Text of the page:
Mankind has always oscillated between pantheism and atheism, with a healthy dose of monotheism thrown into the mix. The world is such a wonderful, capricious and unsentimental place and our lives are so fragile that we struggle to reconcile the certainty we long for with the uncertainty we experience. Are the failed crops a sign of divine displeasure, a random act or ecological karma? The response of people in Augustine’s day was to humanise their gods and make each one accountable for a different aspect of life, even the growth of beards. Their gods were an integral part of everyday life – the topic of the theatre, the focus of ceremonies, the theme of the academics. They were awash with superstition and contradiction.

Augustine asks the key question, “can these gods give you eternal life?” Does following them bring reward in this life, or the next? Augustine sought to refute the idea that the gods had any real power to control events and uses the most well known philosopher of the day on the topic. Atheists say that Christians are right to argue there are not thousands of gods – but that they stop one God short of the correct answer. But this underestimates the magnitude of the binary difference between 1 and 0. For me it is like finding a spouse – for the boy desperate to find his perfect girl the difference between no one and someone is immense. It is the difference between happiness and sadness, joy and despair.

No matter what the prevailing fashion of society is, there will always be Christians who hold to the reality of the Someone. For they have met their true soulmate and have found lasting, deep joy. The contrasting religious background may be black or white, pantheism or atheism, but the red of the cross will always stand out. Let society say we are alone in the universe, or let them say there are hundreds of mini-gods under every stone, we cannot agree.

The Real Deal

A kids talk for Palm Sunday – The Real Deal!

Today is a special day in the Christian calendar…yes it’s Sunday, but does anyone know what special name we give to the Sunday before Easter? Yes, Palm Sunday – the day in Jesus’ life when he came into Jerusalem on a donkey and the people recognised him as the Son of David.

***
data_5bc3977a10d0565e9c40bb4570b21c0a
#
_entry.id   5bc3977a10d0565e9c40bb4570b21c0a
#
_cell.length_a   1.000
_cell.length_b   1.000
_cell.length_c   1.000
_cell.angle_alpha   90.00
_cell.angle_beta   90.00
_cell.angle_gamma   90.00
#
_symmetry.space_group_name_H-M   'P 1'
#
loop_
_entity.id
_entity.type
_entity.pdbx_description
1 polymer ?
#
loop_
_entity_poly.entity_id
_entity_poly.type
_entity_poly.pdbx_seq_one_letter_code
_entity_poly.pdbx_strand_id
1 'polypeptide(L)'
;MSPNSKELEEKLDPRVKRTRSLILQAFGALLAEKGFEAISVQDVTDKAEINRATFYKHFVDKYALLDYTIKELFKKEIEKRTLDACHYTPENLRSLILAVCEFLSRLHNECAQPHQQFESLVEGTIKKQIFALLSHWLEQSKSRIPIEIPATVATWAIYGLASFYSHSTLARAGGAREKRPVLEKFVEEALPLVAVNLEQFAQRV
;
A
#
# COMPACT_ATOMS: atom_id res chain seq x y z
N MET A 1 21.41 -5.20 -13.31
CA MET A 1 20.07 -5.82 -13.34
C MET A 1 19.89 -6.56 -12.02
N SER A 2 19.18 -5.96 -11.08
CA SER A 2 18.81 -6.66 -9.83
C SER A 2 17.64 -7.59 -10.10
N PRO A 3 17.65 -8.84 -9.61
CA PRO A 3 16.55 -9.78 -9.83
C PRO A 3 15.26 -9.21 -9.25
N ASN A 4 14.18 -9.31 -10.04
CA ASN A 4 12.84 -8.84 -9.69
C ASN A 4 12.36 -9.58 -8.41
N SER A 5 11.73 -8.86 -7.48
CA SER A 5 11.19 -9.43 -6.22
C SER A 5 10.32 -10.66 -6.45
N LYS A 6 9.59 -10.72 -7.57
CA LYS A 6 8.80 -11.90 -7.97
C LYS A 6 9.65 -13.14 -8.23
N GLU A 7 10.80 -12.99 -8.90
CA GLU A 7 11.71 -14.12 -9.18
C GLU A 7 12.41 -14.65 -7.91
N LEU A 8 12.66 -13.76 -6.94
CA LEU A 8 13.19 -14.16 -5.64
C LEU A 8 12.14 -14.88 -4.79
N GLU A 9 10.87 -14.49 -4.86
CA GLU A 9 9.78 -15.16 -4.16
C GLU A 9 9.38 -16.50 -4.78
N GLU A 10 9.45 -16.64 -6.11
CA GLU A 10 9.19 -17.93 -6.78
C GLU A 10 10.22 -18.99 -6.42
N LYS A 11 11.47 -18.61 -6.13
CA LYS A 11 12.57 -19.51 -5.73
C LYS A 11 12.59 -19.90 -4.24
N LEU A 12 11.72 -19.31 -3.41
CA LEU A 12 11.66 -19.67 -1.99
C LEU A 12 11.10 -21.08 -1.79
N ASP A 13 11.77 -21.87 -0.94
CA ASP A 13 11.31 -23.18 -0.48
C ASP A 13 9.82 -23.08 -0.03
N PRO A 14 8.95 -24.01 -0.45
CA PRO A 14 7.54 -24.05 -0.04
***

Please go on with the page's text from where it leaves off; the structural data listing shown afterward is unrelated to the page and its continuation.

Do you remember what they did? Yes, cut branches from the trees and spread them on the road. And they sang Hosanna to the Son of David! Well, as I was thinking about Palm Sunday I remembered something that happened recently that was also about recognising the real deal.

Do any of you know what has changed about our money? Yes, there is a new £1 coin. Have any of you seen it? Well, here it is…come and look.

Do you know why they changed it? It’s because there are some people who don’t want to work for their money, they just want to figure out how to make fake money.

Apparently if we had 30 £1 coins here, one of them would be fake. Can you believe it! People try and copy the real thing so they can buy things they want. So the people who make the real coins have decided to make them even harder to copy, by making the coins different to the old one but also giving it special characteristics, so that people can more easily recognise the real from the fake.

One thing they have done is make it combining two different properties – see here:

  • It is shaped by a rough side and a smooth side – it is made from a sliver bit and a gold bit
  • Here there is a number 1 and a pound sign in the same place, depending on what angle you look at it.
  • The small Lettering has One Pound on one side, and year of production in the other

So by combining two different elements in different ways they have made this coin very, very hard to copy. It struck me that it is the same with Jesus Christ the Son of God. In order to more easily recognise the real thing God made him to uniquely combine different properties…

  • He was man, and God in the same place
  • He was perfect in everything he did, said or thought
  • He was the most loving person ever, for both people and the truth
  • He perfectly combined grace and truth in one person
  • He did miracles that no other person could do
  • He taught as no other person ever did
  • He sacrificed himself for others despite being deserted by everyone
  • He chose to become poor, so that we might become rich

And when people saw him some of them said to themselves…this man is the real deal. And on that day when he rode on a donkey into Jerusalem, the people held up this man to the test of the Old Testament predictions and said, yes, he fits the description, he is the one we have been waiting for…he is the chosen one, the messiah.

The harder something is to copy, the more sure we can be that we have the real thing…what is true for one pound coins is also true for our Saviour. Think about this over Easter, when you are tucking in to your Easter eggs…Let’s pray.

A poem for Mother’s Day

imageA poem for Mother’s Day 6th March 2016:

Look carefully and you will see her
Stand still and observe her motion
The quiet mover behind all scenes,
The listening, the watching, the devotion

The patient mother of her growing brood
The unthanked scrubber of muddy boots
Her arms all embracing, mind all worrying
The silent waterer of young spring’s shoots

Summer days bring worry and cares
their trousers are too short, days too long
She is the counsellor pointing the way
But to them her advice seems all wrong

A new life beckons as saplings grow
Autumn brings nests that are bear
“Who is she now?”, she asks herself
She must pray and trust in His care

The years stretch on, the snow falls strong
In winter’s silence she hears a cry
A call from a mother, once a child
It all comes back in the blink of an eye